Introduction The first pass effect (FPE) is the ability to restore near or complete revascularization (modified Thrombolysis in Cerebral Ischemia [mTICI] ≥2c) of acutely blocked cerebral arteries in a single thrombectomy device pass. FPE has been shown to be an independent predictor of good functional outcomes (modified Rankin Scale [mRS] ≤2), a goal of stroke therapy that impacts healthcare costs, and is associated with reduced 90-day mortality and fewer adverse events. A separate analysis of ARISE-II data showed that the FPE was associated with reduced procedural and in-patient healthcare resource use (length of stay, days in the intensive care unit, standard bed days, and devices used) and accompanying short-term costs; however, the long-term economic impact of achieving the FPE has not been assessed.
Methodology Data were obtained from a single-arm, prospective, multicenter study assessing the EMBOTRAP II device, ARISE-II (n=227). Patients who did not achieve complete revascularization were excluded. Among those who achieved complete revascularization (mTICI≥2c), the proportion of patients achieving each mRS score was assessed, stratified by the FPE status. Long-term costs per mRS score, obtained from a 2015 U.S. cost-effectiveness analysis that projected annual post-hospitalization inpatient/outpatient and nursing home costs using data from the National Death Index and Centers for Medicare and Medicaid Services (CMS), were applied to all patients. Post-hospitalization costs, in 2018 USD, were then compared between patients that did or did not achieve the FPE and incremental differences were calculated for a 1-year time horizon.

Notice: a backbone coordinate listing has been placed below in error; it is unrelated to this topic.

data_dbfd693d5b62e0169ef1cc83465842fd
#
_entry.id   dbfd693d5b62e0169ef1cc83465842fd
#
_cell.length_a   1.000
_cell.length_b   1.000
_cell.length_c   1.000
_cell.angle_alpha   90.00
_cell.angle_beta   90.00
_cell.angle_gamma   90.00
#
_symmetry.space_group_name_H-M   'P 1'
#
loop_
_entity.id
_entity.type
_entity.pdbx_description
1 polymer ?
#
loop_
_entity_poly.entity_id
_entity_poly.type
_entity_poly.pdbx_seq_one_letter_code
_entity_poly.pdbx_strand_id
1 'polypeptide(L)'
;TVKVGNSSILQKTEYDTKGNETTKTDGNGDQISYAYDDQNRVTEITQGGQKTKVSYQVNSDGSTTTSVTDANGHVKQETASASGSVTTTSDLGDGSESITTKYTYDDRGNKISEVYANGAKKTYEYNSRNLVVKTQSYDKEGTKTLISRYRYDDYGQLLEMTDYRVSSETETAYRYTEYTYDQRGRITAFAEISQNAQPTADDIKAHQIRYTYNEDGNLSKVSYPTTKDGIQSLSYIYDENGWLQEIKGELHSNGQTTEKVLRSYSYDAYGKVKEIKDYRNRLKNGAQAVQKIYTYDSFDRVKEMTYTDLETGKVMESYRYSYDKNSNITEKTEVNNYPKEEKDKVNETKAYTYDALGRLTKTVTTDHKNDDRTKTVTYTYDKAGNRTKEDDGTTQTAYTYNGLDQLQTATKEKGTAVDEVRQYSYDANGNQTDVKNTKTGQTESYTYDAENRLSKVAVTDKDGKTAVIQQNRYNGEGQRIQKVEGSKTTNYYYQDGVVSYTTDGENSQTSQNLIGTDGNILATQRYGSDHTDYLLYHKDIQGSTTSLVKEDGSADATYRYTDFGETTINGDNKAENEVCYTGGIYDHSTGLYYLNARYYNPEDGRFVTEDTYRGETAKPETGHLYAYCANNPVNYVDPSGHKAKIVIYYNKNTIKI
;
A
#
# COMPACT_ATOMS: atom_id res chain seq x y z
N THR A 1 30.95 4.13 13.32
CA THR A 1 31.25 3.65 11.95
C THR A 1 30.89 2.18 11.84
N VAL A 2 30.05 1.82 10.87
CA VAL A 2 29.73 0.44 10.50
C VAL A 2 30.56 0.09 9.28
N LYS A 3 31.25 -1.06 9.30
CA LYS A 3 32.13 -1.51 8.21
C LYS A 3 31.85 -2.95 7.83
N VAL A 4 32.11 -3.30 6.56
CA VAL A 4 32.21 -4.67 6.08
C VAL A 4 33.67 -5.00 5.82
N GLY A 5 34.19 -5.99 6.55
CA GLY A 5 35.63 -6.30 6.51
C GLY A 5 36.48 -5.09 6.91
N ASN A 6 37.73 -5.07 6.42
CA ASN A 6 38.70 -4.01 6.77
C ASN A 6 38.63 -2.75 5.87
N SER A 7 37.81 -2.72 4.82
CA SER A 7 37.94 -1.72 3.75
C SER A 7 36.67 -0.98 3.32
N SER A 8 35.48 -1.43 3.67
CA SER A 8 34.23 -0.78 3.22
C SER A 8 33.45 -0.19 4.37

Results In ARISE-II, 76% of patients (n=172) achieved complete revascularization; among these patients, 53% achieved the FPE. A significantly higher percentage of patients that achieved the FPE had good functional outcomes vs. those that did not achieve the FPE (80.5% vs. 61.0%, p=0.006). Estimated annual post-hospitalization costs were lower among patients that achieved FPE vs. those that did not achieve FPE, leading to estimated per-patient cost-savings of $3,876 (table 1). In the absence of cost data reported in ARISE-II, costs for healthcare resource use were obtained from the literature, which may not be generalizable across settings and is a limitation of this analysis. Additionally, the cost-effectiveness analysis used to inform the long-term costs per mRS score did not report costs for death (i.e., mRS 6), which had a lower incidence among patients who achieved the FPE vs. those who did not achieve the FPE (5.75% vs. 14.29%).
Conclusion Among patients with final complete reperfusion (mTICI≥2c), achieving FPE may lead to long-term per-patient cost-savings of $3,876 in the first year due to improved functional outcomes.
Disclosures O. Zaidat: 1; C; Cerenovus, Stryker, Medtronic, Penumbra, Genentech, Tesla Clinical Trial. 2; C; Cerenovus, Stryker, Medtronic, Penumbra. J. Saver: 2; C; Cerenovus, Stryker, Medtronic, Rapid Medical. H. Mattle: 1; C; Neuravi/Cerenovus. 2; C; Neuravi/Cerenovus. 3; C; Neuravi/Cerenovus. M. Ribo: 1; C; Stryker, Medtronic. 2; C; Cerenovus, Stryker, Medtronic, Anaconda Biomed. 4; C; Anaconda Biomed. A. Narata: None. A. Yoo: 1; C; Cerenovus, Stryker, Medtronic, Penumbra, Genentech. 2; C; Cerenovus, Genentech, Zoll Circulation. 4; C; Insera Therapeutics. H. Bozorgchami: 2; C; Cerenovus, Stryker, Coherex. C. Crivera: 4; C; Johnson & Johnson. 5; C; Johnson & Johnson. H. Cameron: 2; C; Employee of Cornerstone Research Group, contracted by Cerenovus. T. Andersson: 2; C; Cerenovus, Anaconda, Medtronic, Ablynx, Amnis Therapeutics, Rapid Medical.
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